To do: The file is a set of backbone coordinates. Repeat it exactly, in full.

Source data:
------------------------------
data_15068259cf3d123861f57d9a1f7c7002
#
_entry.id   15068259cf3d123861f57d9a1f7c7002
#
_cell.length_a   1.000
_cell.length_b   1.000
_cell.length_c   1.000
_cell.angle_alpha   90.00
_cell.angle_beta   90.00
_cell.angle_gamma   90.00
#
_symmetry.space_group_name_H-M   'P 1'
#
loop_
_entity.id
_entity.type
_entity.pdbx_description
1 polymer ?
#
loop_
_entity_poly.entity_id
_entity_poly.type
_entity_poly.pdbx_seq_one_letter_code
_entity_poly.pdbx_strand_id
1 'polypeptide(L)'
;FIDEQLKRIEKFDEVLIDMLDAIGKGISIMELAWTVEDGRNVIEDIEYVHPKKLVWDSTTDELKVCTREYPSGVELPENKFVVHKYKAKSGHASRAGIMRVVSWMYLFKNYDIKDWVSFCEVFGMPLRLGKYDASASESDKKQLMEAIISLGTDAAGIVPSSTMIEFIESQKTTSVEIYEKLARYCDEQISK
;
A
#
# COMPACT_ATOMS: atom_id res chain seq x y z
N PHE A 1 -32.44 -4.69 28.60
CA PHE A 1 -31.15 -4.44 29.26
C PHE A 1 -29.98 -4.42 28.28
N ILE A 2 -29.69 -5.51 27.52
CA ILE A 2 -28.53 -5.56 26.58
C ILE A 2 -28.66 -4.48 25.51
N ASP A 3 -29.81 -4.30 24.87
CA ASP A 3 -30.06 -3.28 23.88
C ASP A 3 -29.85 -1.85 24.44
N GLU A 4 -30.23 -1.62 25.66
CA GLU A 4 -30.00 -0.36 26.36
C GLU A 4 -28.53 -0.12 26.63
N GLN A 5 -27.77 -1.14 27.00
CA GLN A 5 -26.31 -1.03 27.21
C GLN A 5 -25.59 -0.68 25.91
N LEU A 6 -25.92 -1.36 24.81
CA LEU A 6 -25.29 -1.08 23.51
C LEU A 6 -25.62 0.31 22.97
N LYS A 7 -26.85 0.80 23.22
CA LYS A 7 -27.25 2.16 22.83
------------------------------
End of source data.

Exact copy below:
data_15068259cf3d123861f57d9a1f7c7002
#
_entry.id   15068259cf3d123861f57d9a1f7c7002
#
_cell.length_a   1.000
_cell.length_b   1.000
_cell.length_c   1.000
_cell.angle_alpha   90.00
_cell.angle_beta   90.00
_cell.angle_gamma   90.00
#
_symmetry.space_group_name_H-M   'P 1'
#
loop_
_entity.id
_entity.type
_entity.pdbx_description
1 polymer ?
#
loop_
_entity_poly.entity_id
_entity_poly.type
_entity_poly.pdbx_seq_one_letter_code
_entity_poly.pdbx_strand_id
1 'polypeptide(L)'
;FIDEQLKRIEKFDEVLIDMLDAIGKGISIMELAWTVEDGRNVIEDIEYVHPKKLVWDSTTDELKVCTREYPSGVELPENKFVVHKYKAKSGHASRAGIMRVVSWMYLFKNYDIKDWVSFCEVFGMPLRLGKYDASASESDKKQLMEAIISLGTDAAGIVPSSTMIEFIESQKTTSVEIYEKLARYCDEQISK
;
A
#
# COMPACT_ATOMS: atom_id res chain seq x y z
N PHE A 1 -32.44 -4.69 28.60
CA PHE A 1 -31.15 -4.44 29.26
C PHE A 1 -29.98 -4.42 28.28
N ILE A 2 -29.69 -5.51 27.52
CA ILE A 2 -28.53 -5.56 26.58
C ILE A 2 -28.66 -4.48 25.51
N ASP A 3 -29.81 -4.30 24.87
CA ASP A 3 -30.06 -3.28 23.88
C ASP A 3 -29.85 -1.85 24.44
N GLU A 4 -30.23 -1.62 25.66
CA GLU A 4 -30.00 -0.36 26.36
C GLU A 4 -28.53 -0.12 26.63
N GLN A 5 -27.77 -1.14 27.00
CA GLN A 5 -26.31 -1.03 27.21
C GLN A 5 -25.59 -0.68 25.91
N LEU A 6 -25.92 -1.36 24.81
CA LEU A 6 -25.29 -1.08 23.51
C LEU A 6 -25.62 0.31 22.97
N LYS A 7 -26.85 0.80 23.22
CA LYS A 7 -27.25 2.16 22.83